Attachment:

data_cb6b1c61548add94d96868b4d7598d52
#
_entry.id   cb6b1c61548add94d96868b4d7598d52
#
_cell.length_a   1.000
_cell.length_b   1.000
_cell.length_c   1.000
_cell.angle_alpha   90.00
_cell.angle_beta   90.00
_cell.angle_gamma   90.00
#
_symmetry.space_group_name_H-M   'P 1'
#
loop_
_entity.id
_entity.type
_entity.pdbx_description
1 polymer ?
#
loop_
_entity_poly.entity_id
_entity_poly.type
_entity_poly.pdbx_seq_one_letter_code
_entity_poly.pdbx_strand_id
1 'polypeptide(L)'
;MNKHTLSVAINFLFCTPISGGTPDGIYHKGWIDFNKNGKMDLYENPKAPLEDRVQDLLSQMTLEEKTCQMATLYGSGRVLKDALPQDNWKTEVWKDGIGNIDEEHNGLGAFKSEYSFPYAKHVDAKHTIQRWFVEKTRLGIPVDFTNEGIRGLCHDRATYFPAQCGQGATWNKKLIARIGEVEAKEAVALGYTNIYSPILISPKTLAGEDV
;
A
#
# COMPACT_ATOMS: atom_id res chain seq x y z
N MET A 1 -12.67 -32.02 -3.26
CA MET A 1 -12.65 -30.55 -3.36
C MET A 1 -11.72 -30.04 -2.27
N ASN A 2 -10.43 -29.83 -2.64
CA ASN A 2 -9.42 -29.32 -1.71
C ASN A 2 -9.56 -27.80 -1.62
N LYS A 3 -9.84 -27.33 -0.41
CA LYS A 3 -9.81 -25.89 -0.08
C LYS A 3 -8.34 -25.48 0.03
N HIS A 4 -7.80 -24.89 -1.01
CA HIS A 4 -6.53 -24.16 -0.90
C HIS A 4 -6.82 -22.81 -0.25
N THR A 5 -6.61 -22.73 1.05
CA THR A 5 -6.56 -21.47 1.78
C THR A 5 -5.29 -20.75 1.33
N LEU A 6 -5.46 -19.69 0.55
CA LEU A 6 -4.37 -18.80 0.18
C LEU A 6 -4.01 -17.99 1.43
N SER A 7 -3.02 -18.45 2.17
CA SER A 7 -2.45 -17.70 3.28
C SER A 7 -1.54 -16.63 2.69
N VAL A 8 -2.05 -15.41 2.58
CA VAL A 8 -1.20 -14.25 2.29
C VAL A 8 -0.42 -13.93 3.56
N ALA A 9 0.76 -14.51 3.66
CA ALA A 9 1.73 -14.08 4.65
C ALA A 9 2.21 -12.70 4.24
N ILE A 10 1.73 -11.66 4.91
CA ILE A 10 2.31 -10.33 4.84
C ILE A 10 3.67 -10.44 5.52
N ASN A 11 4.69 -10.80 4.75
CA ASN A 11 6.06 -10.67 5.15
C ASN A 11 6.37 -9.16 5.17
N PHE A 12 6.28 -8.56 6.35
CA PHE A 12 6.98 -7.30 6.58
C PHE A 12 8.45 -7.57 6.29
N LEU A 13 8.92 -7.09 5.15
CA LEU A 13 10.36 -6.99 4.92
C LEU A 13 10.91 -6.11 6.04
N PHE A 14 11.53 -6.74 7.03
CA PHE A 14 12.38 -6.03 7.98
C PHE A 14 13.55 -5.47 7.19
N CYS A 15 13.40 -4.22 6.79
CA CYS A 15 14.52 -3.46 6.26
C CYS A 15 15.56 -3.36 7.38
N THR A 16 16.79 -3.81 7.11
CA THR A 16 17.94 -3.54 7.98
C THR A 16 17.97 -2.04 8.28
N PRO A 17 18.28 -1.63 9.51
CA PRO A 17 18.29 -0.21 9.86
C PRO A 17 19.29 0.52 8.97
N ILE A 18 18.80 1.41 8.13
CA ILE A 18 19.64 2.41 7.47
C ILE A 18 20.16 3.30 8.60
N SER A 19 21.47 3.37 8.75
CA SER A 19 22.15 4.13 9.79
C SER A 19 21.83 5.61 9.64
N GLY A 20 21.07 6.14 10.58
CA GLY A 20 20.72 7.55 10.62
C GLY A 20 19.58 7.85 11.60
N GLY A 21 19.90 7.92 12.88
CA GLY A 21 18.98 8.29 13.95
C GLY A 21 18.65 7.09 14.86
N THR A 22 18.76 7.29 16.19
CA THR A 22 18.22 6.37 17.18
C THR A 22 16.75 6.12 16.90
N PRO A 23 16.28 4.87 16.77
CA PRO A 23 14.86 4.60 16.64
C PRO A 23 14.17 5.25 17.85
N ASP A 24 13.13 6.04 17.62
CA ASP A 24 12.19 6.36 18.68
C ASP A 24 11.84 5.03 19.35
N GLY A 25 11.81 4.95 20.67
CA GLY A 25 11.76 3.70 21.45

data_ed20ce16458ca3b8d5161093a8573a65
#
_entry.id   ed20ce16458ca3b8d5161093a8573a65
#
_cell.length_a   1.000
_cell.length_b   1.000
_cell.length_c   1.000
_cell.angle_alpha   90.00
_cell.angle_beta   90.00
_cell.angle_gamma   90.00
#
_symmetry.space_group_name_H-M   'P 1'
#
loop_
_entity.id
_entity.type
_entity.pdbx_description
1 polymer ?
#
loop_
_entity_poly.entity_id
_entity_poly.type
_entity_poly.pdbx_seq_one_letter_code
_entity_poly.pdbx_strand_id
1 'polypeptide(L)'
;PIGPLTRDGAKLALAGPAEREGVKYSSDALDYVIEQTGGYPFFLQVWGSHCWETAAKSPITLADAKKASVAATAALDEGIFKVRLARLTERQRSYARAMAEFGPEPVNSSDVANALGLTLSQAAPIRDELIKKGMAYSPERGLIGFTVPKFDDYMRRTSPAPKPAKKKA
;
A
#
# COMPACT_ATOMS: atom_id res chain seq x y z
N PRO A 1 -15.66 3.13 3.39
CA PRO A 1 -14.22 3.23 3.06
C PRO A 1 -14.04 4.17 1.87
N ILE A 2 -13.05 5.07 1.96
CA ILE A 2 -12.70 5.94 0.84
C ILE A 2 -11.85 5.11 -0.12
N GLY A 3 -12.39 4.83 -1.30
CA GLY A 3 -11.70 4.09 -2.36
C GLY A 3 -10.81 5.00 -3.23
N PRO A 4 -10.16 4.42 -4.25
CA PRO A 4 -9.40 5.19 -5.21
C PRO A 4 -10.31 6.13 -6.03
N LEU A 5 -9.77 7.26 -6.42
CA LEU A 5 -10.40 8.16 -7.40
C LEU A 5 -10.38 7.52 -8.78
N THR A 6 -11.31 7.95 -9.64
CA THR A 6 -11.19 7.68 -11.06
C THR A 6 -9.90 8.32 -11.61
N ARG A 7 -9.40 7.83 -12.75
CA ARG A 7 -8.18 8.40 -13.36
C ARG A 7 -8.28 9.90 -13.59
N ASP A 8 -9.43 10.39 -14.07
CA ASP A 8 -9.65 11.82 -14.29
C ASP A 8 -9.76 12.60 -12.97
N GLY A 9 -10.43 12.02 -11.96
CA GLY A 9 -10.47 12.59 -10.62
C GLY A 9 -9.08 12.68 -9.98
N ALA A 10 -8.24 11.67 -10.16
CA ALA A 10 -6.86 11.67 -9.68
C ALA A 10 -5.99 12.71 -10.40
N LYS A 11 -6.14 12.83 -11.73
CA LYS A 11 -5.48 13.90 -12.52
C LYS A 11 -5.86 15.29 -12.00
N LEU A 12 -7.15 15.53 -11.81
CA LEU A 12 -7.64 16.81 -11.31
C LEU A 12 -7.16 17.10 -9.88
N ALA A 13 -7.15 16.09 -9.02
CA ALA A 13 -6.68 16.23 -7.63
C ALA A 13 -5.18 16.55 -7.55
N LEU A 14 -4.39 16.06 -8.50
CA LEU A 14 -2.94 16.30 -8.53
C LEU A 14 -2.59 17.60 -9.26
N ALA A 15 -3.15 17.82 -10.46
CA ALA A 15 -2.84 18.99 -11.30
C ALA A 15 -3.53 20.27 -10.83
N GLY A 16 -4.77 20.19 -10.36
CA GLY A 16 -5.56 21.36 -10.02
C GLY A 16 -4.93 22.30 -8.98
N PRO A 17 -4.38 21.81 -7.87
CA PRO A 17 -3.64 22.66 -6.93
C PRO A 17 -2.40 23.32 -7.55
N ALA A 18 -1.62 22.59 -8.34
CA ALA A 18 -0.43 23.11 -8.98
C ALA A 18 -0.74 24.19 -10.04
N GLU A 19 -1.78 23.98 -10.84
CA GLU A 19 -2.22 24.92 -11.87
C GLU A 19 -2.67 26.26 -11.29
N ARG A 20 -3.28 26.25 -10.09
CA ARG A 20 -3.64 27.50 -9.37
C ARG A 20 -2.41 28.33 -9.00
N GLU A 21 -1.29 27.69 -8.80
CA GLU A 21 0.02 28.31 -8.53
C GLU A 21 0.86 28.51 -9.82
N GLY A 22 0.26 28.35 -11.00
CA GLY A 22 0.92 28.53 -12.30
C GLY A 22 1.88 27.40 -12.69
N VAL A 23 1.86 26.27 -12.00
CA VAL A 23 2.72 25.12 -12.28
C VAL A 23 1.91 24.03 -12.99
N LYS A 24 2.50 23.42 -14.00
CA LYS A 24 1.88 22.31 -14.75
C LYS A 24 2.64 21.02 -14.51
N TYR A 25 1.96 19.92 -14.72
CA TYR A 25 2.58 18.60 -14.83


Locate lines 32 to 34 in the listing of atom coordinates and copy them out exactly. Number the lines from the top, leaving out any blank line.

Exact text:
CA MET A 1 -12.65 -30.55 -3.36
C MET A 1 -11.72 -30.04 -2.27
N ASN A 2 -10.43 -29.83 -2.64